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Col Thomas H Ford's Official Report

Report of September 1862 of Harpers Ferry

[author biography]

SEPTEMBER-, 1862.

SIR: I have the honor to report that on the 5th instant I was ordered by Colonel Miles, commandant at Harper's Ferry, to the command of Maryland Heights, directly opposite Harper's Ferry.

On the evening of the same day I assumed the command of the troops there stationed, consisting of the Thirty-second Regiment Ohio Volunteer Infantry, under command of Maj. S. M. Hewitt; a squadron of Rhode Island cavalry, under command of Major Corliss; three companies of the First Maryland Potomac Home Brigade, under command of Major John A. Steiner; two companies of the First Maryland Cavalry, under command of Captains Russell and Grafflin, and Captain Eugene McGrath's battery of New York Heavy Artillery, numbering in all about 1,150 men.

Immediately upon my arrival at the heights, assisted by Major Steiner and Captain McGrath, I made strict examination of the situation of the defensive preparations, and found that no fortifications had been made so as to enable us to resist a superior force, the eastern and northern slope of the mountain being open and easy of access for any number of troops through Solomon's Gap. I found that at Solomon's Gap a battery of artillery might be placed in position so as to repel almost any force. I at once made application for a battery of artillery, in order to enable me to command that position, and, after continuous efforts for several days to obtain the battery, was overruled by Colonel Miles and gave up that mode of defense. Strict examination was then made of the top of the mountain, at a point familiarly known as "Lookout", and my judgment was convinced that, if I could procure a section of artillery, I could made a stand at that point, and probably prevent the enemy from ascending the mountain, either on the eastern or northern slope through the gap; but, after making a second appeal for guns to man that position, I was told by Colonel Miles that if I and Captain McGrath had our way, we would have all the artillery at Harper's Ferry on Maryland Heights. Being foiled in my efforts, I abandoned this project as a means of defense.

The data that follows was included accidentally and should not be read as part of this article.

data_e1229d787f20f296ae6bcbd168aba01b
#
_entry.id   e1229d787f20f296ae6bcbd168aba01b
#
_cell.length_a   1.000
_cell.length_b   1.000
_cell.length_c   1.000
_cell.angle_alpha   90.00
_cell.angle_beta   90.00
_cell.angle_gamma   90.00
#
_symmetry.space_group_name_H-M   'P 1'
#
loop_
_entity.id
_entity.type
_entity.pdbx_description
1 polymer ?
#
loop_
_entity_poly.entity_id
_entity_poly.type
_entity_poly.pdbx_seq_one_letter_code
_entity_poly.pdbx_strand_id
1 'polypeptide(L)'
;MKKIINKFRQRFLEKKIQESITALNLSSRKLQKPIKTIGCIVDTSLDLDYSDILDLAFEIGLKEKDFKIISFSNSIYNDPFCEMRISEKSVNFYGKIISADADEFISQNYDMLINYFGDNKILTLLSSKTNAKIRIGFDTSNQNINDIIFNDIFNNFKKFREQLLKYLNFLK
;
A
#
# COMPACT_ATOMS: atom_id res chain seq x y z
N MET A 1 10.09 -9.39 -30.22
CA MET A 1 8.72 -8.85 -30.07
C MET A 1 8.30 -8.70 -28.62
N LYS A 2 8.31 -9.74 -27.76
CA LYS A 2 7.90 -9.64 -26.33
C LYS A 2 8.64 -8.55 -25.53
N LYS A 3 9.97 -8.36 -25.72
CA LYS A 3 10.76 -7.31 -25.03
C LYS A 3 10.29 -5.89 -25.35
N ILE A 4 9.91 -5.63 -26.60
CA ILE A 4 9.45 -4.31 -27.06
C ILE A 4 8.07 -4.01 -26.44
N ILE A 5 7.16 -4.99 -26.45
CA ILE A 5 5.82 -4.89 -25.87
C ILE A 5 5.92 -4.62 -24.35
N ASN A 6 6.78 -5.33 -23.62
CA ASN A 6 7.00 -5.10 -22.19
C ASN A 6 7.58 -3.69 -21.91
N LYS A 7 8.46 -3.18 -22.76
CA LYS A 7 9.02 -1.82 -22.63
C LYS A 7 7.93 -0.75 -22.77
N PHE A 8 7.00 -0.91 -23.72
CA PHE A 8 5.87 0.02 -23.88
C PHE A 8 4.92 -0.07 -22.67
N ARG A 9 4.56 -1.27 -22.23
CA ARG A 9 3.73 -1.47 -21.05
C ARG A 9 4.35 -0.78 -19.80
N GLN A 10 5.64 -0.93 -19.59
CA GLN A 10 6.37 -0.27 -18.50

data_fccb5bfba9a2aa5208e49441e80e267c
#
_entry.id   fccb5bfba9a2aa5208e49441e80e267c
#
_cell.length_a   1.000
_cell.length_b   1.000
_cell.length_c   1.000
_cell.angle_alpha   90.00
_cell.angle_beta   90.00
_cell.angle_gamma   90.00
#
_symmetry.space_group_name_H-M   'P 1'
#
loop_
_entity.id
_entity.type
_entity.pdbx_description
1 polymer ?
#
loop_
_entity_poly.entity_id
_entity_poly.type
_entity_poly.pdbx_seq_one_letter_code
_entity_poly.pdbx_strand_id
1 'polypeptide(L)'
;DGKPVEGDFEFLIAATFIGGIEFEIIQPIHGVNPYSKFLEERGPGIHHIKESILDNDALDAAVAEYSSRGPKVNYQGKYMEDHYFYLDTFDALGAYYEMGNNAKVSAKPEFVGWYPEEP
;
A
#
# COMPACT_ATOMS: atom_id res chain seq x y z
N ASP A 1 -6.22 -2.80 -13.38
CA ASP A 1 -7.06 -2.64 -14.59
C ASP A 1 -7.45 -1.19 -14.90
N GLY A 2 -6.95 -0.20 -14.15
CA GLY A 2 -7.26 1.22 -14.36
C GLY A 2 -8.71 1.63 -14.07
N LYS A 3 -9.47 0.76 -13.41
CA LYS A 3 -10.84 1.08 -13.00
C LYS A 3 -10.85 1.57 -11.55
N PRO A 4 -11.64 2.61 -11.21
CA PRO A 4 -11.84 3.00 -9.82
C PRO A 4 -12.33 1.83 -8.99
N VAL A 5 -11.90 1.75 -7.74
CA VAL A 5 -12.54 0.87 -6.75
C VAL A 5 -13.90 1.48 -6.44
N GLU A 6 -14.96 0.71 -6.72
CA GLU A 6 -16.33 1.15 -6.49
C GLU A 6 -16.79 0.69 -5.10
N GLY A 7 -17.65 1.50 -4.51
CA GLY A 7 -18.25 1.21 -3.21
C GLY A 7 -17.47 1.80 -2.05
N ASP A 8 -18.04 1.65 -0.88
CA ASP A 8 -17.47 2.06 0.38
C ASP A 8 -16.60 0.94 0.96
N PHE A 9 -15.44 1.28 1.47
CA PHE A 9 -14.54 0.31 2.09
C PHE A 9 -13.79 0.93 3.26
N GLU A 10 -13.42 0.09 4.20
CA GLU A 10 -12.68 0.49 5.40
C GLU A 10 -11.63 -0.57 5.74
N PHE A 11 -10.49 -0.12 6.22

On the 11th instant the enemy in large numbers encamped in Pleasant Valley, directly opposite Solomon's Gap, and drove in our pickets stationed there, shelling them out from the valley below. I immediately re-enforced the pickets at the lookout by one company of the Thirty-second Ohio Volunteer Infantry, commanded by Captain Hibbets, and two companies of the Potomac Home Brigade, commanded by Captain Brown and Lieutenant Bridge. Early on the following morning it was ascertained that the enemy's pickets were stationed at Solomon's Gap, and that our pickets were driven back about 2½ miles, to a church on the Rohrersville road. Having been re-enforced by a battalion of the Thirty-ninth new York, under the command of Major Hildebrandt, and one company of the One hundred and eleventh New York, and the One hundred and twenty-sixth New York, under command of Colonel Sherrill, I immediately ordered Colonel Sherrill, with his regiment, and Major Hewitt, with five companies of the Thirty-second Ohio Volunteer Infantry, to the top of the mountain, to re-enforce Captains Hibbets and Brown, who were already there, whilst Captain Crumbecker, of Thirty-second Ohio Volunteer Infantry, and two companies of the One hundred and twenty-sixth New York were left to guard the eastern slope of the mountain, and Major Hildebrandt, with a portion of his battalion and two companies of Thirty-second Ohio Volunteer Infantry, were placed in position to defend Captain McGrath's heavy artillery, of two 9-inch columbiads and one 50-pounder rifled piece.